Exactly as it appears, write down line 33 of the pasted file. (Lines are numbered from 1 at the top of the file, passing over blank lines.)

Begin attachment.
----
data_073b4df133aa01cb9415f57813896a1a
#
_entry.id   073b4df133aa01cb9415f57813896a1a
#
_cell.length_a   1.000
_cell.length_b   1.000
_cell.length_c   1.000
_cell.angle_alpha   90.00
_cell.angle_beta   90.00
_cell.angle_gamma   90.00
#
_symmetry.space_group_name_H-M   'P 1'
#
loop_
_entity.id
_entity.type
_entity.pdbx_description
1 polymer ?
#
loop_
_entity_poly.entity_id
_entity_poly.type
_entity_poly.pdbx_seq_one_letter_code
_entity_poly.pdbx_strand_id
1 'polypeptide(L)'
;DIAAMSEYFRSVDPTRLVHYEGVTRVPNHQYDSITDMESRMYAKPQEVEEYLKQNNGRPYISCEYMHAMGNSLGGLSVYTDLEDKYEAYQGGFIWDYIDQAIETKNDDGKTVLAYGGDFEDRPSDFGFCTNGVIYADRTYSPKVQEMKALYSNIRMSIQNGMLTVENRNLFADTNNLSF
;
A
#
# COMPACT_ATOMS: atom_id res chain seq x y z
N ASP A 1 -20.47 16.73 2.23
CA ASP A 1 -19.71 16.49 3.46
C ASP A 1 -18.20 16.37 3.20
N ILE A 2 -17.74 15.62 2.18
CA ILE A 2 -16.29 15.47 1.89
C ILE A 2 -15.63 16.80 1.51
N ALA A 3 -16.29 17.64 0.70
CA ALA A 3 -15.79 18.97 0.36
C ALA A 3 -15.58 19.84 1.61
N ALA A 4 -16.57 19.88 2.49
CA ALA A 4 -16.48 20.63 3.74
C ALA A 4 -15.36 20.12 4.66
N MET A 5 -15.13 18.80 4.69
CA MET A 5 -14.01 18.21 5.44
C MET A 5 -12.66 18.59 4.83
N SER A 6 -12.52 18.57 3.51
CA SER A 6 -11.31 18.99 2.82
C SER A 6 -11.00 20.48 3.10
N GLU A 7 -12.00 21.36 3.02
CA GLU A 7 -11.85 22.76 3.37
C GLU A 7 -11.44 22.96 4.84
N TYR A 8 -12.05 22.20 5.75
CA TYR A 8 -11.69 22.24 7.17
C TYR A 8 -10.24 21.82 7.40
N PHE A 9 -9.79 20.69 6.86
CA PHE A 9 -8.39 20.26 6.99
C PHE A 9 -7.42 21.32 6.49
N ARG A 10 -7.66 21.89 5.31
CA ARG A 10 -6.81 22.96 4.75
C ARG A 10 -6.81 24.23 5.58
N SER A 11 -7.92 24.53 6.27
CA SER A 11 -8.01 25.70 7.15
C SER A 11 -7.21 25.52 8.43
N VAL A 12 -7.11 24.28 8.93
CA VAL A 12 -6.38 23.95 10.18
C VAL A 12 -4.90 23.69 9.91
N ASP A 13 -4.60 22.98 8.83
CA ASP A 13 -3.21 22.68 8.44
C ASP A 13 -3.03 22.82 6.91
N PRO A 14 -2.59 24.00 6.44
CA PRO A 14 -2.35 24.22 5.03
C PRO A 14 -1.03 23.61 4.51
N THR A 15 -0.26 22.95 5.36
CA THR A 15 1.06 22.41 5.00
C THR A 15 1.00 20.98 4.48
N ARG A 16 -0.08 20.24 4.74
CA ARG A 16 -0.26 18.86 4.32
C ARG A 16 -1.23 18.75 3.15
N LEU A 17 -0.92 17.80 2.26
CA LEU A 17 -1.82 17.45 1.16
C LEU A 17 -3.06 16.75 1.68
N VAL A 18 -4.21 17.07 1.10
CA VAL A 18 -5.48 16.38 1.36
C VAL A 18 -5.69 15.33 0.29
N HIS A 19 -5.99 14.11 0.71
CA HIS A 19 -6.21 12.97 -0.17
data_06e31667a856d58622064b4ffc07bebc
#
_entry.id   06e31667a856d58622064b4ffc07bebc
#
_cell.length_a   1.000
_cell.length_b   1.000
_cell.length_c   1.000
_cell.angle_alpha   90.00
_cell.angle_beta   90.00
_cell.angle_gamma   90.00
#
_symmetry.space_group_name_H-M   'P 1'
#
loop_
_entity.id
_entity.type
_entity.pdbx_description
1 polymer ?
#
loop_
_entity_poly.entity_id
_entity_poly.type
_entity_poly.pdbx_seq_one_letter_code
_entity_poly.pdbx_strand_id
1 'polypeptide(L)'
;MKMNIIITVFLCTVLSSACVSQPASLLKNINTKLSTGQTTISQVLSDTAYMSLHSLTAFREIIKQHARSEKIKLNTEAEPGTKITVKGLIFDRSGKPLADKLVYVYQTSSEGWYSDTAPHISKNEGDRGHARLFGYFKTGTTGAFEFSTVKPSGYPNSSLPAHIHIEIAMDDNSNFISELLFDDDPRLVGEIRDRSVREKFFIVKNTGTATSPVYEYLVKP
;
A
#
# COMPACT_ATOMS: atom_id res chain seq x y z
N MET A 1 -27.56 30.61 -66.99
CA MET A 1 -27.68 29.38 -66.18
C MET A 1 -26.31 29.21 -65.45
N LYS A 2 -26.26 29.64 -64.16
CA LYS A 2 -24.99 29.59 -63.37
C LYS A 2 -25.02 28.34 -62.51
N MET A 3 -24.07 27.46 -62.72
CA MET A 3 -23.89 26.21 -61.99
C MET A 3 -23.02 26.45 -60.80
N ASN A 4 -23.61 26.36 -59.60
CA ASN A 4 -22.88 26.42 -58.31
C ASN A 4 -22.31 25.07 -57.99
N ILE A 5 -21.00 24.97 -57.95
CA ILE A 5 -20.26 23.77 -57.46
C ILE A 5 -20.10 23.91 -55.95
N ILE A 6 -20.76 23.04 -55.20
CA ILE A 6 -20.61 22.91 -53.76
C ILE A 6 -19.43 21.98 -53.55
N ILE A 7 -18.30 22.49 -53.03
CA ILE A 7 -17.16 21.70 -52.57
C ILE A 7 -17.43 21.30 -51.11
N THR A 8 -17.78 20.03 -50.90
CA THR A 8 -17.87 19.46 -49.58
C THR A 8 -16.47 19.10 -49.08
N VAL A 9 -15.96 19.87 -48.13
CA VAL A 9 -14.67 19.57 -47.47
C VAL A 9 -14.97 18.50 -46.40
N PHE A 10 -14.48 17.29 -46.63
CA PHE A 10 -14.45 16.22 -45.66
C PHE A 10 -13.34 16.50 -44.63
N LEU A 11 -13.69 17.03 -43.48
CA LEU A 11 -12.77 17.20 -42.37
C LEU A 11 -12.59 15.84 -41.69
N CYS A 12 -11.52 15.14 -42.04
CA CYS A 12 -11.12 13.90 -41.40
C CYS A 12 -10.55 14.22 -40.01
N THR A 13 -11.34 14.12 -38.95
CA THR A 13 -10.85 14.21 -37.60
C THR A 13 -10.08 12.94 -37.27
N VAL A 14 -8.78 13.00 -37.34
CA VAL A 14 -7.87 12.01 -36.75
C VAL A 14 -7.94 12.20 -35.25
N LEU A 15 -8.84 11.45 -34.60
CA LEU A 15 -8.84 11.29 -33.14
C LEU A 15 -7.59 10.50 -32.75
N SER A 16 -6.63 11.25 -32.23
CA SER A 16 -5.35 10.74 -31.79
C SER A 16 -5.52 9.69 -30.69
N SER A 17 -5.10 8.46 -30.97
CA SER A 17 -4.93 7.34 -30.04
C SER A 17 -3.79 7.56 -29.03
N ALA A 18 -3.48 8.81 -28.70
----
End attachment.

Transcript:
C ASP A 1 -18.20 16.37 3.20